Tuesday, February 25, 2014
Storyteller's Rulebook #204: Let Us Empathize with the Motivation, But Don’t Force Us to Empathize with the Logic
We all know you should maximize empathy between your audience and your hero, even if its an anti-hero…but what exactly are we empathizing with? One of many things that Russell wisely cut out in his rewrite are scenes where Mel has the brilliant idea to tap into anti-Arab sentiment:
Not only are these types of scenes way too on-the-nose, they put the audience in a rotten position, because they attempt to lead us by the nose until we to come to the same racist logic that the character does.
Let’s go back to Dallas Buyers Club and another benefit of its many leaps forward: What if we we had seen a moment where McConaughey was stumped: “Hmm, I can’t sell these AIDS drugs through my normal channels, hey wait just a second, I just overheard my buddy say that gay guys do a lot of drugs in their clubs…wow, flash of genius: maybe I should start hanging out there and dealing!”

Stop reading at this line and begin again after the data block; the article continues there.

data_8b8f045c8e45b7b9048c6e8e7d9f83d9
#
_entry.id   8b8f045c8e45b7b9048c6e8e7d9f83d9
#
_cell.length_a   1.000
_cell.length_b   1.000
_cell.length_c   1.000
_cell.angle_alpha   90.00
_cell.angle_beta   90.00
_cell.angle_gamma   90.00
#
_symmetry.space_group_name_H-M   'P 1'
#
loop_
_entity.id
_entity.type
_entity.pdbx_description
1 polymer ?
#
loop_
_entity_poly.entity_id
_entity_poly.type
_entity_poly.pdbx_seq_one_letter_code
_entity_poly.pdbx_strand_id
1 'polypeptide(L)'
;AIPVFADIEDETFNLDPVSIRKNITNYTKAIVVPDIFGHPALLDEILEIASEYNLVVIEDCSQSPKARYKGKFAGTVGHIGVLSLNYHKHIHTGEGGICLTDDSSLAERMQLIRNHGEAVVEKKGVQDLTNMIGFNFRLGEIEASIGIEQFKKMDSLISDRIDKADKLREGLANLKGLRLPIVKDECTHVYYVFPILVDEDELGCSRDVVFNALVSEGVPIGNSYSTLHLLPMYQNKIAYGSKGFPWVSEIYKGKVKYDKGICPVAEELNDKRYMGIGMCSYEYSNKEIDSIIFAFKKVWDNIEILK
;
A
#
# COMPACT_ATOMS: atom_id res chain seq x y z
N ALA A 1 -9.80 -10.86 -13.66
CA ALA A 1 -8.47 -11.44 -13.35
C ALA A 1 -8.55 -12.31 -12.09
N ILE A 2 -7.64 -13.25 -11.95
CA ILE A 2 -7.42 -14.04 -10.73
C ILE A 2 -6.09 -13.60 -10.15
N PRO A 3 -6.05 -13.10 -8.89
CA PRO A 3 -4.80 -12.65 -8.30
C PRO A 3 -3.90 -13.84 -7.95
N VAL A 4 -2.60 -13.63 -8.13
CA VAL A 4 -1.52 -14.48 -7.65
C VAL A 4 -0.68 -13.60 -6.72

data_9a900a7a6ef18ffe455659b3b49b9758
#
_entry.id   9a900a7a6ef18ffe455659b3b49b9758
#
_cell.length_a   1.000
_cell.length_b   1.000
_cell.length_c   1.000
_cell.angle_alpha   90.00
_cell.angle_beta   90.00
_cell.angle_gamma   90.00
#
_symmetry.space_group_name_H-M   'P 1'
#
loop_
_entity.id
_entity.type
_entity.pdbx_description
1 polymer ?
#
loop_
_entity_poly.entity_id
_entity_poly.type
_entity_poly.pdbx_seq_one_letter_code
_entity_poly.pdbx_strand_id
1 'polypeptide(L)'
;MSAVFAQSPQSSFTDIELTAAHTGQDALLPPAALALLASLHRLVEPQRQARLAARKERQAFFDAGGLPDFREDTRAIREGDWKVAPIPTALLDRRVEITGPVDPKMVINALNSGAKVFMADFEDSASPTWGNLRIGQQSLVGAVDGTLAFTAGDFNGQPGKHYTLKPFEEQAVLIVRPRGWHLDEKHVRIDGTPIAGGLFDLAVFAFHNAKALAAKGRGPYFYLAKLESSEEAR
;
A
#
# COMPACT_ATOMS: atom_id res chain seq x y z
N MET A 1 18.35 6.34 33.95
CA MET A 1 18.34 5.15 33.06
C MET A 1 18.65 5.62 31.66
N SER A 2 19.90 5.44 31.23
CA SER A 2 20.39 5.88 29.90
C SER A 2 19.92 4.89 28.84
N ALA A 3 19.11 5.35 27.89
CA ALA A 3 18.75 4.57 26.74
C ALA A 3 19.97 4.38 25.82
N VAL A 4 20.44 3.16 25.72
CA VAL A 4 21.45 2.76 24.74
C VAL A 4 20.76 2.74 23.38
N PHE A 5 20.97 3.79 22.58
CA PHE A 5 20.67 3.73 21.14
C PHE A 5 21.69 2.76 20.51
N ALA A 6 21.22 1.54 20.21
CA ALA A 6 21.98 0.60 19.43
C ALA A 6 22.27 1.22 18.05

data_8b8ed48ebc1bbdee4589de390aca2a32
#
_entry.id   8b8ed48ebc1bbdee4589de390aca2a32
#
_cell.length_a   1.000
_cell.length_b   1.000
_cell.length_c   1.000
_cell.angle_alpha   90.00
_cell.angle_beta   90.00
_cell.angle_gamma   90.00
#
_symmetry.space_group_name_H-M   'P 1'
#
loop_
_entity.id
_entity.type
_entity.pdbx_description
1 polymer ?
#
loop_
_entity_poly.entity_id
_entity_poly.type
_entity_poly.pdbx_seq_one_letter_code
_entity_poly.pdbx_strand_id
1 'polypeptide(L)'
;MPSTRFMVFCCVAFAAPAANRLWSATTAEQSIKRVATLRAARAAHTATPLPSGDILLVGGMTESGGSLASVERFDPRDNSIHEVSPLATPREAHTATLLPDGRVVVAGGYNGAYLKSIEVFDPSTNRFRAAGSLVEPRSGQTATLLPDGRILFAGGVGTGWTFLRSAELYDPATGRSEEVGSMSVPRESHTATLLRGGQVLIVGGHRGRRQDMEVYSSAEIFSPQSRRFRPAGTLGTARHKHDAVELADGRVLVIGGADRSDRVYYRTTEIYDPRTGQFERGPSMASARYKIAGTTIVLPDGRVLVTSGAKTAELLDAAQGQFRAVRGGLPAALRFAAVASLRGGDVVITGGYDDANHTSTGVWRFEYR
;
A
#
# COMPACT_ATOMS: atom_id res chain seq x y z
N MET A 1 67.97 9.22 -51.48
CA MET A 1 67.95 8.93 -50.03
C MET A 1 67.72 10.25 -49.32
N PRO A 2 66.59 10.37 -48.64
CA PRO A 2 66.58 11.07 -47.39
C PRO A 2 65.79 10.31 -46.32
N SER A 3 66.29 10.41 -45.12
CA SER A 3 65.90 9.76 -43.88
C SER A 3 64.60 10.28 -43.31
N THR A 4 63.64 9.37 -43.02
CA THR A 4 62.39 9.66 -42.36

Instead, Dallas Buyers Club and the final version of American Hustle just cut out those scenes, jumping ahead to show McConaughey in those clubs (which makes us roll our eyes at his bigotry and audacity) and showing Bale with his fake arab (ditto).
In both of these movies, we empathize with the characters’ motivation and goals, but we never identify with their bigoted and short-sighted logic. Just skip over the “I have an idea” scenes. Jump ahead and let us figure out the hero’s next scene in action, then let us decide what we think of it. This makes the plot and the theme more interesting, because in both cases it’s not leading us by the nose into one predetermined path.